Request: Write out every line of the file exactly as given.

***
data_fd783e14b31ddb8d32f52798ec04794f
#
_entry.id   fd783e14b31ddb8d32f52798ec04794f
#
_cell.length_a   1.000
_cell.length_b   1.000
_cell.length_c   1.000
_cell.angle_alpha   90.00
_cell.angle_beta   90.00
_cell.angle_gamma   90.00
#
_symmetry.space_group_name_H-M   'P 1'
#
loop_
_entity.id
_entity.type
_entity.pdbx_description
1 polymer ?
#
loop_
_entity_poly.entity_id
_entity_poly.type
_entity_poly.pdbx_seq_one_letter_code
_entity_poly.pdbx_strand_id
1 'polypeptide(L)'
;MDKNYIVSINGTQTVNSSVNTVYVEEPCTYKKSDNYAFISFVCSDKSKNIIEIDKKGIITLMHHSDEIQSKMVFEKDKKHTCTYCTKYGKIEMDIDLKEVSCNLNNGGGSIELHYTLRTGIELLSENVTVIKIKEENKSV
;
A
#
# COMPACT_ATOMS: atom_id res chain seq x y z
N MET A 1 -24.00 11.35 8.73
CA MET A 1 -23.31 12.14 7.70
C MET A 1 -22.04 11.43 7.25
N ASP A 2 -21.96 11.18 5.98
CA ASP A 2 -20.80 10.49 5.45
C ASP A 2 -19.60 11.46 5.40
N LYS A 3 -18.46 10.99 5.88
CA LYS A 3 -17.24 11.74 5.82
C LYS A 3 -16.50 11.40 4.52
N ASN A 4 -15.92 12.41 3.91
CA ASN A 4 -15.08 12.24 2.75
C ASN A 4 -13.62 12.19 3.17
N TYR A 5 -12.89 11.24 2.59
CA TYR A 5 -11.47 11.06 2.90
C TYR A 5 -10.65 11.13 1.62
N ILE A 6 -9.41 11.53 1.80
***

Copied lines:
data_fd783e14b31ddb8d32f52798ec04794f
#
_entry.id   fd783e14b31ddb8d32f52798ec04794f
#
_cell.length_a   1.000
_cell.length_b   1.000
_cell.length_c   1.000
_cell.angle_alpha   90.00
_cell.angle_beta   90.00
_cell.angle_gamma   90.00
#
_symmetry.space_group_name_H-M   'P 1'
#
loop_
_entity.id
_entity.type
_entity.pdbx_description
1 polymer ?
#
loop_
_entity_poly.entity_id
_entity_poly.type
_entity_poly.pdbx_seq_one_letter_code
_entity_poly.pdbx_strand_id
1 'polypeptide(L)'
;MDKNYIVSINGTQTVNSSVNTVYVEEPCTYKKSDNYAFISFVCSDKSKNIIEIDKKGIITLMHHSDEIQSKMVFEKDKKHTCTYCTKYGKIEMDIDLKEVSCNLNNGGGSIELHYTLRTGIELLSENVTVIKIKEENKSV
;
A
#
# COMPACT_ATOMS: atom_id res chain seq x y z
N MET A 1 -24.00 11.35 8.73
CA MET A 1 -23.31 12.14 7.70
C MET A 1 -22.04 11.43 7.25
N ASP A 2 -21.96 11.18 5.98
CA ASP A 2 -20.80 10.49 5.45
C ASP A 2 -19.60 11.46 5.40
N LYS A 3 -18.46 10.99 5.88
CA LYS A 3 -17.24 11.74 5.82
C LYS A 3 -16.50 11.40 4.52
N ASN A 4 -15.92 12.41 3.91
CA ASN A 4 -15.08 12.24 2.75
C ASN A 4 -13.62 12.19 3.17
N TYR A 5 -12.89 11.24 2.59
CA TYR A 5 -11.47 11.06 2.90
C TYR A 5 -10.65 11.13 1.62
N ILE A 6 -9.41 11.53 1.80